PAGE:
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Transcript of Developing Characters
-Ernest Hemingway August Wilson's Rules of Writing
There are no rules.
The first rule is wrong so pay attention
You can't write for an audience; the writer's first job is to survive.
You can make no mistakes, but anything you write can be made better. 1)Discuss with your table any historical events or figures that you find intriguing and why you find them to be so.
2)Make a list of as many of these figures or events as you can think of.
3)Select 3 of these and write for 5 minutes on each of them. You will want to explore how you could use these events of figures in a work of fiction and what metaphorical possibilities may exist.
The Iceberg Theory This story illustrates what we as writers need to do with out characters. Start out with our sketchy shadowy preconceived notions and flesh them out, make them come alive. For a character to be convincing they must appear to the reader to be deeper than what is actually on the written page. What does that mean for the author/writer? The Importance of Truth If we are writing fiction why is truth important? Gabriel Garcia Marquez
No One Writes to the Colonel (1957)
One Hundred Years of Solitude (1967)
Autumn of the Patriarch (1975)
Chronicle of a Death Foretold (1981)
Love in the Time of Cholera (1985)
General in His Labyrinth, the (1989)
Of Love and Other Demons (1994)
News of a Kidnapping (1996) One way for the writer to to get inside their character is to begin with the truth --
True Scene actually witnessed or overheard
True Emotion "Claims that there is not a single line in all my work that does not have a basis in reality."
-Gabriel Garcia Marquez Use Personal Experience to help understand your characters. Historical Inspiration Allow Characters to surprise Additional Suggestions on creating characters Exercise
How does this character you have developed differ from the actual real-life person?
What clues have you left yourself to take this character sketch even further? Exercise
Think of someone who you only met briefly but who made a strong impression.
Write everything you can about that encounter. Was there a distinct smell, how was the weather, how was the person dressed? What was it about the person that made the discusson so memorable?
Now write about where that person went after your meeting. What did he do, what did he think about, who was the next person he encountered? Really let your imagination go on this. Write as quickly as possible without stopping. Writing Exercise
Write 3 traits your character will have and on the back of the paper write a brief beginning to a story with this as your main characer. Now pass the paper to the person on your right. That person will then erase or cross out one trait and add 2 new ones. They will then continue on with the story.
Continue process until everyone at your table has added to the story and the origional writer has their own story back.
They will write an ending to the story. Location, Location, Location!!! Depicting Characters through Place Short Story Rubric Discovering your place
Charles Dickens is synonomous with London
Steven King sets many of his stories in small town Main Interior vs Exterior Location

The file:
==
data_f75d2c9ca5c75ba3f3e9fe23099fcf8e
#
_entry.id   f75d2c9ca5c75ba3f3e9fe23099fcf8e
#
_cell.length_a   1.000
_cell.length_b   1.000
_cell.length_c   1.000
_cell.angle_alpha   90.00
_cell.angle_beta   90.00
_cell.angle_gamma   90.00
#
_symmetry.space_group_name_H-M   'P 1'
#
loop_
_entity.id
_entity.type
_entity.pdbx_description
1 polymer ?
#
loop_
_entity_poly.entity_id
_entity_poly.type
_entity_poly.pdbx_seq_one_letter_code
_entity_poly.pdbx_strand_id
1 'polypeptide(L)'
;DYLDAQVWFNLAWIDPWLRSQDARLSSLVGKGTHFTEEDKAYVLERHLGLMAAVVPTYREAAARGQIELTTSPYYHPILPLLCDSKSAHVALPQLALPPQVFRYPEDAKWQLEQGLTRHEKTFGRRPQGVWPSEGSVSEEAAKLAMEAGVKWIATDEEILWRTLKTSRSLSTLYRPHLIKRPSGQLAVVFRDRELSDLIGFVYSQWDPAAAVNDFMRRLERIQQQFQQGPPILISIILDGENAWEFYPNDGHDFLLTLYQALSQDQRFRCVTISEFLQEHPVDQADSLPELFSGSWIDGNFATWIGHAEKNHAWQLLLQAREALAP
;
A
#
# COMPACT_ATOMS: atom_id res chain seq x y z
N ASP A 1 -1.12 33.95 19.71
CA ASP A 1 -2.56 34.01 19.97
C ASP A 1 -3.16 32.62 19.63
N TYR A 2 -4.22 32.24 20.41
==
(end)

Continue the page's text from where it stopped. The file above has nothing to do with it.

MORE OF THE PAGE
Beginning writers usually do better with interior
They have a better understanding of interior Examples
The Glass Menagerie
Mostly indoors but glimpses of the dark urban setting.
Tom escapes to the fire escape to smoke but we know that the fire escape isn't really an escape Exterior
"the things we own can own us in return"
Norman Mclean's A River Runs Through It.
The river is running through the two brothers just as it runs through the valley
The relationship begining writers have with exterior is less sharply defined and thus easier to be ignored by beginning writers.
Not Knowing the Location
Kafka's The Penal Colony, Where is it
New York Editor's recomendations of books to read.
Reader needs to feel oriented Describe Selectively
be careful not to over-describe or you may end up with a touristy feel.
Have a clear vision
knowing the location will help bring life to dialogue and help to flesh out a vague scene. Exercise:
Write a first person narrative in which you develop another character by describing that characters house, or bedroom, or their locker. Use anything that belongs to that character to describe them. Do not allow the second character to actually come into the narrative. Exercise;
Describe a landscape (this can be urban, rural, suburban) in a way that will help to explain why the people there act in a certain way.
Example a closed down huge empty auto-factory in Detroit may explain why many people are milling about a parking lot outside of a 7/11 Outlines Firsts
Describe a “first”
first time driving a car
first roller coaster ride
first time in this setting
Include as many details as possible, being sure to include an aspect relating to each of the five senses. How well I remember the forlorn aspect of Fleet Street when I came out of the Temple! The street-lamps flickering in the gusty north-east wind, as if the very gas were contorted with cold; the white-topped houses; the bleak, star-lighted sky; the market people and other early stragglers, trotting to circulate their almost frozen blood; the hospitable light and warmth of the few coffee-shops and public-houses that were open for such customers; the hard, dry, frosty rime with which the air was charged (the wind had already beaten it into every crevice), and which lashed my face like a steel whip.